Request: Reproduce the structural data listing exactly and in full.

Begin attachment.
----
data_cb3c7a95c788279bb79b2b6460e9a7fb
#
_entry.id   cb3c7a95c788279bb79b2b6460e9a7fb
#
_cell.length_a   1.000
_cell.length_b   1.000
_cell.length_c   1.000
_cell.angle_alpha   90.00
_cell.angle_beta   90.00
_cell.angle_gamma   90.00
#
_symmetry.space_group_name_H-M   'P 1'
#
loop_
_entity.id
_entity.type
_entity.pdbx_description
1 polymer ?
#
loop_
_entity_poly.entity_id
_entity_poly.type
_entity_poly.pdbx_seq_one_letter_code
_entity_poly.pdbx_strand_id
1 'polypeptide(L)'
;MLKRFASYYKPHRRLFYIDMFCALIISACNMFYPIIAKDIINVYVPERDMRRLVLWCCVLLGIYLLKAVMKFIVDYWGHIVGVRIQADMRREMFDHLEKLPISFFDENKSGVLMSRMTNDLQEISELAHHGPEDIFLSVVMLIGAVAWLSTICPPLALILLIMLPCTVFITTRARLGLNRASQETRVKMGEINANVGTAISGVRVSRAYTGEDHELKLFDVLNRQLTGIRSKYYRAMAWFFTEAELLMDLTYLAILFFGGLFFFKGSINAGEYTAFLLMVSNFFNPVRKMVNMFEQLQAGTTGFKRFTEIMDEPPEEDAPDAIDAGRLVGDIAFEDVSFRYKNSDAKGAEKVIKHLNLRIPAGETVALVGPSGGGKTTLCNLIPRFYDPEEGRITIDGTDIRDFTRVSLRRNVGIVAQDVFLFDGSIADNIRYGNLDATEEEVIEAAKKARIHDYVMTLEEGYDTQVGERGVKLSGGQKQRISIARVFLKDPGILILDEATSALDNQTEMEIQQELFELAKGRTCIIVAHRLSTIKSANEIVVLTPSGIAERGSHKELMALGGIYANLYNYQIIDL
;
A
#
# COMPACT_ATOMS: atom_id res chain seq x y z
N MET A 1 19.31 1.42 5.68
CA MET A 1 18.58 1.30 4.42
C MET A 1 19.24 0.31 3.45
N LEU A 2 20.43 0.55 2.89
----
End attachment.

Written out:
data_cb3c7a95c788279bb79b2b6460e9a7fb
#
_entry.id   cb3c7a95c788279bb79b2b6460e9a7fb
#
_cell.length_a   1.000
_cell.length_b   1.000
_cell.length_c   1.000
_cell.angle_alpha   90.00
_cell.angle_beta   90.00
_cell.angle_gamma   90.00
#
_symmetry.space_group_name_H-M   'P 1'
#
loop_
_entity.id
_entity.type
_entity.pdbx_description
1 polymer ?
#
loop_
_entity_poly.entity_id
_entity_poly.type
_entity_poly.pdbx_seq_one_letter_code
_entity_poly.pdbx_strand_id
1 'polypeptide(L)'
;MLKRFASYYKPHRRLFYIDMFCALIISACNMFYPIIAKDIINVYVPERDMRRLVLWCCVLLGIYLLKAVMKFIVDYWGHIVGVRIQADMRREMFDHLEKLPISFFDENKSGVLMSRMTNDLQEISELAHHGPEDIFLSVVMLIGAVAWLSTICPPLALILLIMLPCTVFITTRARLGLNRASQETRVKMGEINANVGTAISGVRVSRAYTGEDHELKLFDVLNRQLTGIRSKYYRAMAWFFTEAELLMDLTYLAILFFGGLFFFKGSINAGEYTAFLLMVSNFFNPVRKMVNMFEQLQAGTTGFKRFTEIMDEPPEEDAPDAIDAGRLVGDIAFEDVSFRYKNSDAKGAEKVIKHLNLRIPAGETVALVGPSGGGKTTLCNLIPRFYDPEEGRITIDGTDIRDFTRVSLRRNVGIVAQDVFLFDGSIADNIRYGNLDATEEEVIEAAKKARIHDYVMTLEEGYDTQVGERGVKLSGGQKQRISIARVFLKDPGILILDEATSALDNQTEMEIQQELFELAKGRTCIIVAHRLSTIKSANEIVVLTPSGIAERGSHKELMALGGIYANLYNYQIIDL
;
A
#
# COMPACT_ATOMS: atom_id res chain seq x y z
N MET A 1 19.31 1.42 5.68
CA MET A 1 18.58 1.30 4.42
C MET A 1 19.24 0.31 3.45
N LEU A 2 20.43 0.55 2.89